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Jacob deGrom not being sharp late proves costly for Mets

New York Mets starting pitcher Jacob deGrom (48)

New York Mets starting pitcher Jacob deGrom (48) returns to the dugout after being relieved during the sixth inning of the game on Saturday, April 22, 2017 at Citi Field. Credit: Joseph D. Sullivan

Jacob deGrom’s 10-strikeout performance against the Nationals on Saturday evaporated into an attempt to explain what went wrong in the Mets’ 3-1 loss at Citi Field.

“I’m not really sure what happened,’’ said deGrom, who notched his 12th career double-digit strikeout game after getting 13 against the Marlins in his last start.

DeGrom, who pitched 5 2⁄3 innings, started with three strikeouts in the first inning. He walked Bryce Harper for the first of what would become a career-high six walks for the righthander, including three (one intentional) to Harper.

“I felt like early on I had control of pretty much everything,’’ deGrom said. “And then I was having a hard time getting the ball down. I felt like I had good command early and kind of lost it late. Walking six guys, you’re behind on a bunch of counts. Just didn’t throw the ball how I wanted to late. Didn’t really make pitches when I needed to.’’

DeGrom, who allowed eight hits, said he did not feel any lingering effects from the stiff neck that pushed his start back a day.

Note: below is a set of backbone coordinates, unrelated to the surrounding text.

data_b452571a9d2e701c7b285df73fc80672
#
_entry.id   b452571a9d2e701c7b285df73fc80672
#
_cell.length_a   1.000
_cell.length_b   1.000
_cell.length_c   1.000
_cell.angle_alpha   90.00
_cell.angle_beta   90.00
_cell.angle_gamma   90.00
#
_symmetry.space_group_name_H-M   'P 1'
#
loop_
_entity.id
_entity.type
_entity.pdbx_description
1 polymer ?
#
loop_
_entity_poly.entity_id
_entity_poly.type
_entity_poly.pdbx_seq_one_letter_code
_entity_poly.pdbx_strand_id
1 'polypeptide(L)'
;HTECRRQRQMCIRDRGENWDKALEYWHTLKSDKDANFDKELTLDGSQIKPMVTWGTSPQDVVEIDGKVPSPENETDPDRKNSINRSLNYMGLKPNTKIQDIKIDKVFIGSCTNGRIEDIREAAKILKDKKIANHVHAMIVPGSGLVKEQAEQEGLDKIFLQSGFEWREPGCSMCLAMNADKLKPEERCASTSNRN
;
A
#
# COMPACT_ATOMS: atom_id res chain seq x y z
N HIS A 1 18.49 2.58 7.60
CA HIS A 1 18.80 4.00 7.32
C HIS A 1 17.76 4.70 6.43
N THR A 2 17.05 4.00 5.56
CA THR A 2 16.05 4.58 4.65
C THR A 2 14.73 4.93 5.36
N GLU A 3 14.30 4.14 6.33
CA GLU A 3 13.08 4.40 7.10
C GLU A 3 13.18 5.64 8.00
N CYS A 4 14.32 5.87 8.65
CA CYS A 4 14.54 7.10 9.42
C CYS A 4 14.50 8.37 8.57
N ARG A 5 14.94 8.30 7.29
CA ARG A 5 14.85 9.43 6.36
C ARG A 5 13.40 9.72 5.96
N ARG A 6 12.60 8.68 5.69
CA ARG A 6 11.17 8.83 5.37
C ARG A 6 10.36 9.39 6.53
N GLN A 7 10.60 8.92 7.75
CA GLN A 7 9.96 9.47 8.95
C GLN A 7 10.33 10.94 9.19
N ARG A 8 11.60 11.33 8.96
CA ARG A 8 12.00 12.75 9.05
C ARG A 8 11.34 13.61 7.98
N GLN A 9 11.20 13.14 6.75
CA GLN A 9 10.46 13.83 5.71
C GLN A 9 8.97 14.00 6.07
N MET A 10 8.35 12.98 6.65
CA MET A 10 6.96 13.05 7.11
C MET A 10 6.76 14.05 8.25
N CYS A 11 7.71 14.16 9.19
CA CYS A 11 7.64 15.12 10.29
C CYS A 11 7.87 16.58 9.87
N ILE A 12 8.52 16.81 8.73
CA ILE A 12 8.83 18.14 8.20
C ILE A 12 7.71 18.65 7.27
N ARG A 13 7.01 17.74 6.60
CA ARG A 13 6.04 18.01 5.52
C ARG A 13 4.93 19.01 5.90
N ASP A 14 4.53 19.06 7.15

He said of his outing: “It’s definitely strange. My goal is to go out there and put up zeros. I wasn’t able to do it. They had some hard-hit balls off me. Just wasn’t very good late.’’

The Nationals scored their first run off deGrom in the fourth. After Harper drew a leadoff walk and Ryan Zimmerman struck out, Daniel Murphy singled to put runners on first and third. DeGrom walked Anthony Rendon and Matt Wie ters singled to drive in Harper.

The Nationals scored two more runs in the fifth. With one out, consecutive doubles by Adam Eaton and Trea Turner made it 2-0. DeGrom intentionally walked Harper and Zimmerman singled in Turner.

The inning was prolonged when Rendon walked, but deGrom prevented further damage by getting Wieters on a pop to short.

Terry Collins was pointed in his appraisal of deGrom, who is 0-1 with a 2.55 ERA in four starts and has struck out 32 in 24 2⁄3 innings.

“He didn’t hit his spots,’’ the manager said. “I mean, this guy struck out [10] guys. We checked with him every inning; he felt good, things were smooth, going along. They got a good lineup, you can’t make mistakes. Obviously, he didn’t make the pitches he needed to make.

“He missed with his slider quite a bit tonight. He got some swings on some changeups [but] he missed the sliders on the outside corner, pitch after pitch. You know you got to get those to get outs. ’’

Catcher Rene Rivera said of deGrom: “I think overall he did a good job. That lineup, you minimize the damage [allowing] only three runs. They got Harper, Murphy, Zimmerman. You don’t want to deliver the ball down the middle of the plate.’’

Asked if the paucity of runs by the Mets is putting pressure on the starters, Rivera said: “I think it puts pressure on everybody. You want to do your best out there . . . We’re going to turn this around. It’s just a matter of time. One day we’re going to explode.’’


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